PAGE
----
With tier-1 support, you have someone watching the stuff that is running. Their setup alerts them to the fact that something bad happened. They're gonna turn into a tier-2 person and say, “Hey, can you check this out and see if it really is something bad?” And so the tier-2 person takes a look. Maybe they'll take a look at that laptop or that part of the network or a server. If it wasn't a false alert, and it looks like bad behavior, then it goes to tier 3. Typically, the person running that is much more detailed and technical. They'll do a forensic analysis. And they look at all of the bits that are moving: the communication and what happened. They know adversary tactics, techniques, and procedures (TTP). They’re really good at tracking the adversary in the environment. When you're looking for a third-party incident response, and support agreement, you have to know what you, as a company, have the skills to do. Then you contract out for tier 2 or tier 3. They're going to come in and provide support. Service level agreements are critical. What are you expecting? The more you want, the more you're going to pay.
“Prioritize yourself. It is not selfish; it’s an act of self-care. Set aside an ‘hour of power’ every day, first thing in the morning. During this hour, go analog and keep all digital distractions away. Protect that time fiercely and find an activity that nourishes your mind. For instance, learn something new and exciting, read some non-fiction that is energizing and inspiring, journal, or meditate. Find what works for you and do it every day. “Get moving. A healthy mind needs a healthy body. Do something, anything, to get some physical activity into your day. If dancing to disco is your thing, turn up the volume and go for it. Posting it on TikTok is optional, and maybe not advisable. “Stay connected. You are not alone – no matter what you’re going through, someone else has experienced it. Showing vulnerability is not a weakness, it is a strength. Build and nurture a close group of trusted advisors, preferably outside your company. Build relationships before you need them. Don’t be afraid to ask for help. They can help you work through challenges and provide an avenue to help others on this journey.”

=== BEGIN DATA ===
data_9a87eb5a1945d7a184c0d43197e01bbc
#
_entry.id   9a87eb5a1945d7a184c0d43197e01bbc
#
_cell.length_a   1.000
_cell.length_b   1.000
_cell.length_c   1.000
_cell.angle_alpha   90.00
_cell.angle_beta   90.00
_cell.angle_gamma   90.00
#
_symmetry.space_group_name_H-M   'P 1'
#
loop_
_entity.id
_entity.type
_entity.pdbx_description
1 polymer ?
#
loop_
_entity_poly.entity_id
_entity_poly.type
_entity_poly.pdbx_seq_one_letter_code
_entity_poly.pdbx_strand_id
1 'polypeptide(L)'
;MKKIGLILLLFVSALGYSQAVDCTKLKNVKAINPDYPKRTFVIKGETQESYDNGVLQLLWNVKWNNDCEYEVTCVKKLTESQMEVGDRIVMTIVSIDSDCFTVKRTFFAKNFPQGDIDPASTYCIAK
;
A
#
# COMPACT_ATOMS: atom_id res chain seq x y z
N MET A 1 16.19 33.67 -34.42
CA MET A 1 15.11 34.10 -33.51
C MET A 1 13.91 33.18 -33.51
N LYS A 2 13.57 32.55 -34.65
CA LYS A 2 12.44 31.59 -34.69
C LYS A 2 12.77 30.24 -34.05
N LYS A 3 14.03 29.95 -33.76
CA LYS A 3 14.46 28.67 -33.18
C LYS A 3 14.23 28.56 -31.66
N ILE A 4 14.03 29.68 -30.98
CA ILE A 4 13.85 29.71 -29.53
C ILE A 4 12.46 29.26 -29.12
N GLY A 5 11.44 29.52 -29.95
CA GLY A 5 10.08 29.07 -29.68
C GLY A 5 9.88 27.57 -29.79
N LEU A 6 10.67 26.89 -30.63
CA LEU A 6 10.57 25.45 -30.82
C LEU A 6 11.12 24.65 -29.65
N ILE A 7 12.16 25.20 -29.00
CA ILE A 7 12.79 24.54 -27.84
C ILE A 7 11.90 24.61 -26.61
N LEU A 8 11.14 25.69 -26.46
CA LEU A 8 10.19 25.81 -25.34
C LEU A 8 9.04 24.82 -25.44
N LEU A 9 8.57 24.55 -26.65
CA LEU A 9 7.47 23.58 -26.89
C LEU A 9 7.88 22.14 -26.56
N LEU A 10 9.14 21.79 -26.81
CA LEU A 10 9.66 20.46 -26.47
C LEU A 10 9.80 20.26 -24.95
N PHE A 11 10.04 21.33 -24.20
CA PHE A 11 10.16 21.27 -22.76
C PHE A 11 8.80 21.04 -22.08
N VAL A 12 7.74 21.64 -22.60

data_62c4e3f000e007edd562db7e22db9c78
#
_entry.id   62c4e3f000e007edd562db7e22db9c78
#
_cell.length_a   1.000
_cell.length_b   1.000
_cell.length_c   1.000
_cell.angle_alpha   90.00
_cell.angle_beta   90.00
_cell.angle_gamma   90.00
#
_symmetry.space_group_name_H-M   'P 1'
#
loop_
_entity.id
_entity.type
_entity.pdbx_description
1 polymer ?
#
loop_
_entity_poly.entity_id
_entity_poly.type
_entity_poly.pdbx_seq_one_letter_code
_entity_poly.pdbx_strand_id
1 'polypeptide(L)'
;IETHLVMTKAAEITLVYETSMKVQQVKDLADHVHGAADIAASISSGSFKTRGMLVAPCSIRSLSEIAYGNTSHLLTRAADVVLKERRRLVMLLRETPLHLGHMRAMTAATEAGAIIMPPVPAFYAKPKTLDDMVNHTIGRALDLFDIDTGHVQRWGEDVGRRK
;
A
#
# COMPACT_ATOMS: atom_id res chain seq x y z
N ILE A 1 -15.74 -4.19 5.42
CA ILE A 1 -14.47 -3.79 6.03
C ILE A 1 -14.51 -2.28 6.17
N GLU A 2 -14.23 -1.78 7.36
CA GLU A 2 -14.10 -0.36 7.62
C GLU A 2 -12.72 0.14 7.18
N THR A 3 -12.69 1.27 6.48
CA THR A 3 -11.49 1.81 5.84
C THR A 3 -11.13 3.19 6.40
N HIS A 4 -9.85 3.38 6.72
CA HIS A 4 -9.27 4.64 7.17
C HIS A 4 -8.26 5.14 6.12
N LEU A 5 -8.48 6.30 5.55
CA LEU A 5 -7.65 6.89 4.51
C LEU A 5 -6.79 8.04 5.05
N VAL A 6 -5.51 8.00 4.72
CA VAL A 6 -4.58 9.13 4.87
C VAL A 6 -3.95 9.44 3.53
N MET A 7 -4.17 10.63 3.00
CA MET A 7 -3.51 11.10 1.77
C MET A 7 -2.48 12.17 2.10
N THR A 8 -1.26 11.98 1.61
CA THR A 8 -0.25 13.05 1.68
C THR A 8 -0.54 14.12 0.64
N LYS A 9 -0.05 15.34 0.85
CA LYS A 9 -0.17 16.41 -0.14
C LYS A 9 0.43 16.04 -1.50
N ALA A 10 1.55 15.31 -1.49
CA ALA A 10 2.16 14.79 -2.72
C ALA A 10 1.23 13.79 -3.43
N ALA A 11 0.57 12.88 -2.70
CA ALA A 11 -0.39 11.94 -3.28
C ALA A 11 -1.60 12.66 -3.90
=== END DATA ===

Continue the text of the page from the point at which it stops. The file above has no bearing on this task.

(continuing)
Zscaler Posture Control wants to make it easier for developers to take a hands-on approach to keeping their companies safe and incorporate best security practices during the development stage, according to Chaudhry. He says Zscaler hopes that 10% of its more than 5,600 customers will be using the company's entire cloud workflow protection offering within the next year. "Doing patch management after the application is built is extremely hard," Chaudhry says. "It was important for us to make sure that the developers are taking a more active role in their part of the security implementation." Zscaler wants to learn from the 210 billion transactions it processes daily to better remediate risk on an ongoing basis, addressing everything from unpatched vulnerabilities and overprivileged entitlements to Amazon S3 buckets that have erroneously been left open, Chaudhry says. Zscaler will put data points from these transactions into its artificial intelligence model to better protect customers going forward.
Quote for the day:
"Leadership is the creation of an environment in which others are able to self-actualize in the process of completing the job." -- John Mellecker